Jenn: 1. Other people 2. Other people’s problems 3. Probably something I did.

IFC: A lot of people I know have watched this show and realized, “Dear god, that’s me.” or “Dear god, that’s true.” Why do people have their blinders on?

Aurora: Because most people when you’re in the middle of a situation, you don’t have the perspective to step back and see yourself because you’re caught up in the moment. That’s the job of comedians is to step back and have a self-awareness about these things, not only saying “You’re doing this,” but also, “You’re not the only one doing this.” It’s a delicate balance of making people feel uncomfortable and comforting them at the same time.

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IFC: Unlike a lot of popular sketch comedy, your sketches often focus more on group dynamics vs iconic individual characters. Why do you think that is and why is it important?

Meredith: We consider the show to be more based around human dynamics, not so much characters. If anything we’re more attracted to the energy created by people interacting.

Jenn: So much of life is spent trying to work it out with other people, whether it’s at work, at home, trying to commute to work, or even on Facebook it’s pretty hard to escape the group.

IFC: Are there any comedians out there that you feel are just nailing it?

Aurora: I love Key and Peele. I know that their show is done and I’m in denial about it, but they are amazing because there were many times that I would imagine that Keegan Michael Key was in the scene while writing. If I could picture him saying it, I knew it would work. I also kind of have a crush on Jordan Peele and his performance in Big Mouth. Maya Rudolph also just makes everything amazing. Her puberty demon on Big Mouth is flawless. She did an ad for 7th generation tampons that my son, my husband and myself were singing around the house for weeks. If I could even get anything close to her career, I would be happy. I’m also back in love with Rick and Morty. I don’t know if I have a crush on Justin Roiland, I just really love Rick (maybe even more than Morty). I don’t have a crush on Jerry, the dad, but I have a crush on Chris Parnell because he’s so good at being Jerry.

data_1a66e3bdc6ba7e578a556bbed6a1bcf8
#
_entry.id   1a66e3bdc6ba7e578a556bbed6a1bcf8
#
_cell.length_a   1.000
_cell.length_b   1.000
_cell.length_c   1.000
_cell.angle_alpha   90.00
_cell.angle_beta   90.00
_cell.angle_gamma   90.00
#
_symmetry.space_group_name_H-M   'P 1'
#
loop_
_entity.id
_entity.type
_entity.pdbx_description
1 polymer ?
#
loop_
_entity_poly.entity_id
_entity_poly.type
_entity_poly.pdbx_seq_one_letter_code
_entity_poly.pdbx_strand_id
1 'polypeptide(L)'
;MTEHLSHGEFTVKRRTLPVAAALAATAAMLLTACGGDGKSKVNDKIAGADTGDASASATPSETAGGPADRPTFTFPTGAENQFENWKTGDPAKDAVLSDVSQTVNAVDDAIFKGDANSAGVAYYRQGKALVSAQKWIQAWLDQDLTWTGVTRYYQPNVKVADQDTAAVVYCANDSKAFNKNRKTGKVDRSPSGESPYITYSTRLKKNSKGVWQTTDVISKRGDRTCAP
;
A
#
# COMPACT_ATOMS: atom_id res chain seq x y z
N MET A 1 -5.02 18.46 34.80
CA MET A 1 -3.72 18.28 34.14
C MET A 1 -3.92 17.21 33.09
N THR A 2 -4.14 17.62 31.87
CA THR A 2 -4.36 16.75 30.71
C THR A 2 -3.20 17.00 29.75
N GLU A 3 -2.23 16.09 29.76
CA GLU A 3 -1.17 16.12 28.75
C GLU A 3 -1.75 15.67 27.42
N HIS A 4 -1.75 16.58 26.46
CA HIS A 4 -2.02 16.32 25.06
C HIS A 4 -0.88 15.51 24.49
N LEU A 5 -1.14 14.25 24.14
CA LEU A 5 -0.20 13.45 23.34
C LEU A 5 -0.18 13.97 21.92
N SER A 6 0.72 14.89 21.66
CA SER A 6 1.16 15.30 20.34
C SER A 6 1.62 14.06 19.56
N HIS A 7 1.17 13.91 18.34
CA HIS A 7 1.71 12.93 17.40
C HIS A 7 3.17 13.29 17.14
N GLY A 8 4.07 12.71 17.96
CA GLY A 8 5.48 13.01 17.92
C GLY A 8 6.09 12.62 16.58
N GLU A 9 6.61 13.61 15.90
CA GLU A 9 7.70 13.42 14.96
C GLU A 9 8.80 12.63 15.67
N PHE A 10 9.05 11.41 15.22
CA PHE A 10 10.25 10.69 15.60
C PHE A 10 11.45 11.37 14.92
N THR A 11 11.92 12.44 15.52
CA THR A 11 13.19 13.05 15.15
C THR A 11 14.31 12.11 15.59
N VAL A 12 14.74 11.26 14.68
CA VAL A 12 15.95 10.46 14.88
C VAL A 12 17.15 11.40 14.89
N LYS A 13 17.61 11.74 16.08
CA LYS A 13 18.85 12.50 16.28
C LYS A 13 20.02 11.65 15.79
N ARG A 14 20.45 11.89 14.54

Jenn: I LOVE ISSA RAE!

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IFC: If you could go back in time and cast yourselves in any sitcom, which would it be and how would it change?

Carolyn: I’d go back in time and cast us in The Partridge Family.  We’d make an excellent family band. We’d have a laugh, break into song and wear ruffled blouses with velvet jackets.  And of course travel to all our gigs on a Mondrian bus. I feel really confident about this choice.

Meredith: Electric Mayhem from The Muppet Show. It wouldn’t change, they were simply perfect, except… maybe a few more vaginas in the band.

Binge the entire first and second seasons of Baroness von Sketch Show now on IFC.com and the IFC app.